Thank you for your continued support of Northern Division and the San Diego Police Department. I wish you all the very best!
Lisa McKean, Lieutenant, Operational Support, San Diego Police Department
The La Jolla Shores Association (LJSA) disagrees with the Draft Mitigated Negative Declaration (MND) Findings on the project at 8423 El Paseo Grande, La Jolla.
Click link below to read letter from LJSA to City:
Outcome of Parks Master Plan Hearing Before City Council [11/10/20]
For your information, the Parks Master Plan under the proposed Complete Communities initiative was rejected by the City Council. Many of the concerns expressed are contained in the attached letter. Below is the article in today’s SDUT.
San Diego OKs ‘complete communities’ housing incentives, but rejects parks plan:
Council members say parks plan has too many unanswered questions
By DAVID GARRICK NOV. 9, 2020 | 6 PM SAN DIEGO —
Housing developers in San Diego got new incentives Monday to build “complete communities” that include neighborhood amenities, instead of just building housing units by themselves.
But a related city proposal that would have significantly changed how and where San Diego adds new parks was rejected by the City Council in a narrow 5-4 vote.
Mayor Kevin Faulconer’s planning staff presented the bold and comprehensive policy changes as a joint proposal called “Complete Communities Housing Solutions” and “Complete Communities Play Everywhere.”
Council members praised the new incentives, which would allow developers to build more housing units if they agree to boost transit options near a project or if they add amenities like parks or promenades nearby.
The council approved the incentive for adding transit options, which include bike lanes and pedestrian upgrades, in a 7-2 vote.
The incentive for adding amenities like parks and promenades was approved 8-1.
Councilwoman Vivian Moreno voted no on both incentive programs and on the changes to parks funding. Moreno said all the proposals aim to achieve laudable goals, including to boost equity across the city, but she criticized the timing.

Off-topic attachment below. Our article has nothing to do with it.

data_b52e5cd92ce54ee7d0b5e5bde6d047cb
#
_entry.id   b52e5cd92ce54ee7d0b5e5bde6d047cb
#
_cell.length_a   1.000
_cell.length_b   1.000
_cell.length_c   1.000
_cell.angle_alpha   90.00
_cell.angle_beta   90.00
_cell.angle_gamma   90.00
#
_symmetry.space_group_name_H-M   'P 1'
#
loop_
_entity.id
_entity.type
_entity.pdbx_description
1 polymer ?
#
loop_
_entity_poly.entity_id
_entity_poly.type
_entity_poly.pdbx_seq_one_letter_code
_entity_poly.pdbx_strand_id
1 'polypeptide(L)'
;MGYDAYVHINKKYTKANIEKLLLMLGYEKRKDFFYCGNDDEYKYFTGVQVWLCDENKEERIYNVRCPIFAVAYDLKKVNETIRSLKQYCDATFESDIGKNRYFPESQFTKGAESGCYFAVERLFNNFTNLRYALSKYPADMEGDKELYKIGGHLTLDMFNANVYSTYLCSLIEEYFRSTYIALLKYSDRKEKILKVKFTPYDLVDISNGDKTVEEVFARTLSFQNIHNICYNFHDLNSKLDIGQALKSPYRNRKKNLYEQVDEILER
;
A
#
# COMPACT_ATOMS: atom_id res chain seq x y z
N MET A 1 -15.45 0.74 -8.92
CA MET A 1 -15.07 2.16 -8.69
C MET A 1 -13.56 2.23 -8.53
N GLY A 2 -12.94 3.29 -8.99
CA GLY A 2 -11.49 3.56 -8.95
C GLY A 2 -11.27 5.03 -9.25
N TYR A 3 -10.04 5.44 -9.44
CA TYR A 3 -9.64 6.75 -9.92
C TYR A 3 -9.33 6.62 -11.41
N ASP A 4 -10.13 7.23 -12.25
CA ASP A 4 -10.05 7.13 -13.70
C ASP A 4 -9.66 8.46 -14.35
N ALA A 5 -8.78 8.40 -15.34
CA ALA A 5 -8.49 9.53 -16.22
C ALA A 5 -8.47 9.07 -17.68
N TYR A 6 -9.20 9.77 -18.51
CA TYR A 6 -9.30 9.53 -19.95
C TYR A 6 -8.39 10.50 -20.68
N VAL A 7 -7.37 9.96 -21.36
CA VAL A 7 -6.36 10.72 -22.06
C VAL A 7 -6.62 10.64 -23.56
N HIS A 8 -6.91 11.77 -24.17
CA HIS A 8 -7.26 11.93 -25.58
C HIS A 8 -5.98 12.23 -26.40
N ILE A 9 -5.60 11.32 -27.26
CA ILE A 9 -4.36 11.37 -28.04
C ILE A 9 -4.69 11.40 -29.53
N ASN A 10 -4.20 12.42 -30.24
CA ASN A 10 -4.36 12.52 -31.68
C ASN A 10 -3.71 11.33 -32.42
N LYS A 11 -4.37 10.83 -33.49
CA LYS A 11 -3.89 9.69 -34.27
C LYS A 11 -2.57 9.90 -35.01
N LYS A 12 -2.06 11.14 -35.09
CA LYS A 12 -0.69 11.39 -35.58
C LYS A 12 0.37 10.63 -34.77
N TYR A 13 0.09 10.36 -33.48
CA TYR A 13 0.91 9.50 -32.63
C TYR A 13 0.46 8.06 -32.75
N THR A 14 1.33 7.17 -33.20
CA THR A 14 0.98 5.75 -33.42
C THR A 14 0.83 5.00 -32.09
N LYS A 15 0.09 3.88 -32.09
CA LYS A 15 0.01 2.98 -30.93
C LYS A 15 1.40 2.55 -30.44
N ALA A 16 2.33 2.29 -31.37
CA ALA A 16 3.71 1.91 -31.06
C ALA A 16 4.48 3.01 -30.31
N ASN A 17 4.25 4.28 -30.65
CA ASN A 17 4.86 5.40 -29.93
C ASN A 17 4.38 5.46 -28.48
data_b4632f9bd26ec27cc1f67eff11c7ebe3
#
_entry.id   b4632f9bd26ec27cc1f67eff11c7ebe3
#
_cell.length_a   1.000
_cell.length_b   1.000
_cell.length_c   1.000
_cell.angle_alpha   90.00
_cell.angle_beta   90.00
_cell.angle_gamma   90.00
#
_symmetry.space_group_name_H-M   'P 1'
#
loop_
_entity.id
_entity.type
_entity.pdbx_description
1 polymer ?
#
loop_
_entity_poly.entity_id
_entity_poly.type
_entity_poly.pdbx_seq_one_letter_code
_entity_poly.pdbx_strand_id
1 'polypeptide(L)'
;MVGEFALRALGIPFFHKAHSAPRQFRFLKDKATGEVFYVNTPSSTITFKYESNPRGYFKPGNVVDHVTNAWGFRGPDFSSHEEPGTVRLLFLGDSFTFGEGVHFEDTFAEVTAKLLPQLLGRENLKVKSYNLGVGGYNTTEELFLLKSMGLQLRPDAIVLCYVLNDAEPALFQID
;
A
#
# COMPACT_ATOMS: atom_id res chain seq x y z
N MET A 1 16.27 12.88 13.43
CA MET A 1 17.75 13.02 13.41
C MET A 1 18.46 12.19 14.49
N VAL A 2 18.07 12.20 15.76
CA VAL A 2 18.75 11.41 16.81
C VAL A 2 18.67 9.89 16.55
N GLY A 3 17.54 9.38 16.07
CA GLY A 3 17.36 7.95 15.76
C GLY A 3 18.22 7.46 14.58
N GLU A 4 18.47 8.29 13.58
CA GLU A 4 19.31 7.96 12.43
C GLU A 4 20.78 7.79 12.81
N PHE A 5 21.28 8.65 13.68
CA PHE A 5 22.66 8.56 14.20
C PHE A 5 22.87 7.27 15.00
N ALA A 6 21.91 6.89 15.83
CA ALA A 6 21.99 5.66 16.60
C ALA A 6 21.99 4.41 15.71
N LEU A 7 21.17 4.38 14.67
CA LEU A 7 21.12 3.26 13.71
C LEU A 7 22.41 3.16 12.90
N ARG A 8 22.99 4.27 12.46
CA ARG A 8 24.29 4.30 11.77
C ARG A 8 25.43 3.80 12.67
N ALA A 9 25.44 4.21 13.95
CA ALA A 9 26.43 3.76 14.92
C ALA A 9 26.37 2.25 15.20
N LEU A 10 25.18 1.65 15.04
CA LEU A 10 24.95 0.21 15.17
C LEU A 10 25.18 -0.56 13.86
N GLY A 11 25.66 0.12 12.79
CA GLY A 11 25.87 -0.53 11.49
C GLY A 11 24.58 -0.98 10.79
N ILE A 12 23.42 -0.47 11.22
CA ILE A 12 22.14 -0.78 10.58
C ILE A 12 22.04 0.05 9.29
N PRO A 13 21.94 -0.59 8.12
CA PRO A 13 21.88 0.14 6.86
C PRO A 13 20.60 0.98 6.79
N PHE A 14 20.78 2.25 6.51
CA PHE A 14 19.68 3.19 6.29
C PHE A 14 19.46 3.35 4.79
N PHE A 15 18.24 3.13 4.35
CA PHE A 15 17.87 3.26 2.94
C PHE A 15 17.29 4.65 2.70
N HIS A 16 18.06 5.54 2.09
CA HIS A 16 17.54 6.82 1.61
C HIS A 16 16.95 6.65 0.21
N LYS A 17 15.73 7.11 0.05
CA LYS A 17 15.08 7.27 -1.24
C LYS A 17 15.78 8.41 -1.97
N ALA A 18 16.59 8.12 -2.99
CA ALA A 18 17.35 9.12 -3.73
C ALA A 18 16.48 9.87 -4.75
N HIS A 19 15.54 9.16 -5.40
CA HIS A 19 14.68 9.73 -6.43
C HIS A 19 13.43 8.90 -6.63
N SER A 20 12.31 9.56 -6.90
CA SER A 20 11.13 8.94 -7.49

Five members of the nine-member council will be replaced on Dec. 10, the results of last week’s elections. And Mayor-elect Todd Gloria will replace outgoing Mayor Kevin Faulconer the same day.
“A policy of this level of importance that significantly changes existing city policies should not be rushed and passed at the last minute during a lame-duck period,” Moreno said. “I believe this should be vetted by the new mayor and voted on by the next council.”
On the housing incentive proposal, Moreno was joined in opposition by Councilman Mark Kersey on the transit portion.
On the parks funding proposal, Moreno was joined in opposition by Kersey, Chris Cate, Barbara Bry and Dr. Jennifer Campbell.
Bry said many questions remain about the parks proposal, which would replace the city’s standard of 2.8 acres of parkland per 1,000 residents with a new points matrix based on equity, community access and several other factors.
“This plan is not ready for prime time,” Bry said.
All of the proposals have generated significant controversy since city officials first unveiled them more than two years ago. Supporters have called them an innovative way to spur housing and boost social equity, but critics have called them a giveaway to developers and have raised other concerns.
The parks proposal has been the most controversial, partly because it would use parks money generated in suburban areas to build parks in low-income, urban areas.
Goals of that policy include boosting equity in San Diego, where many low-income communities lack adequate parks, and accelerating park construction by eliminating a mandate that parks money provided by developers gets spent near the project the developer built.
The city has roughly $450 million stranded in 42 parks construction accounts because of the rule requiring the money be spent near the development that generated the funding.
The parks proposals would replace the funding rules that created those accounts with new rules, lumping all future developer money for parks into one citywide account. That would allow San Diego to spend such money elsewhere, particularly in low-income areas that lack parks, to boost social equity across the city.
The change would also increase the city’s ability to spend the stranded $450 million, by providing a citywide account with the flexibility to provide funding to neighborhood projects that have fallen just short of funding goals.
Heidi Vonblum, a city planning official, said the parks plan could bring parks to low income neighborhoods where they are desperately needed.